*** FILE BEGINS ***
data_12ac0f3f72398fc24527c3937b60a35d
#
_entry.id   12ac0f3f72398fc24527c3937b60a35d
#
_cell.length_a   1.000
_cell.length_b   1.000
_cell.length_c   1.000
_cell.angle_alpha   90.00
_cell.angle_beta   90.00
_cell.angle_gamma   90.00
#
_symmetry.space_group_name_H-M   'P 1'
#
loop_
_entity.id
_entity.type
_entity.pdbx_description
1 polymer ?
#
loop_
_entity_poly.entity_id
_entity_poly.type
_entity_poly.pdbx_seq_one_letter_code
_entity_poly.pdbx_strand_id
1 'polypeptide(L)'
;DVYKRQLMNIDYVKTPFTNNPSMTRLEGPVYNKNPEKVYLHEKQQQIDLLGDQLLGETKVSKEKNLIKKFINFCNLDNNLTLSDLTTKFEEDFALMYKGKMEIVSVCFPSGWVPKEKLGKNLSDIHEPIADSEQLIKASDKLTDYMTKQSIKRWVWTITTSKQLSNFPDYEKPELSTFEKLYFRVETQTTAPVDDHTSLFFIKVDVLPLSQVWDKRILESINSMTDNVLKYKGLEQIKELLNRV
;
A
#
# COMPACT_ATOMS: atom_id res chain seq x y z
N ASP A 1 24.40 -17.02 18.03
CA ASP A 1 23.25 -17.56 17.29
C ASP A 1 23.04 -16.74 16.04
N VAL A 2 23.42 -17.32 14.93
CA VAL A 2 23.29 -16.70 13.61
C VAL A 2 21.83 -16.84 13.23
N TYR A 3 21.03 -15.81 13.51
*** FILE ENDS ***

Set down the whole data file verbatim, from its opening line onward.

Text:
data_12ac0f3f72398fc24527c3937b60a35d
#
_entry.id   12ac0f3f72398fc24527c3937b60a35d
#
_cell.length_a   1.000
_cell.length_b   1.000
_cell.length_c   1.000
_cell.angle_alpha   90.00
_cell.angle_beta   90.00
_cell.angle_gamma   90.00
#
_symmetry.space_group_name_H-M   'P 1'
#
loop_
_entity.id
_entity.type
_entity.pdbx_description
1 polymer ?
#
loop_
_entity_poly.entity_id
_entity_poly.type
_entity_poly.pdbx_seq_one_letter_code
_entity_poly.pdbx_strand_id
1 'polypeptide(L)'
;DVYKRQLMNIDYVKTPFTNNPSMTRLEGPVYNKNPEKVYLHEKQQQIDLLGDQLLGETKVSKEKNLIKKFINFCNLDNNLTLSDLTTKFEEDFALMYKGKMEIVSVCFPSGWVPKEKLGKNLSDIHEPIADSEQLIKASDKLTDYMTKQSIKRWVWTITTSKQLSNFPDYEKPELSTFEKLYFRVETQTTAPVDDHTSLFFIKVDVLPLSQVWDKRILESINSMTDNVLKYKGLEQIKELLNRV
;
A
#
# COMPACT_ATOMS: atom_id res chain seq x y z
N ASP A 1 24.40 -17.02 18.03
CA ASP A 1 23.25 -17.56 17.29
C ASP A 1 23.04 -16.74 16.04
N VAL A 2 23.42 -17.32 14.93
CA VAL A 2 23.29 -16.70 13.61
C VAL A 2 21.83 -16.84 13.23
N TYR A 3 21.03 -15.81 13.51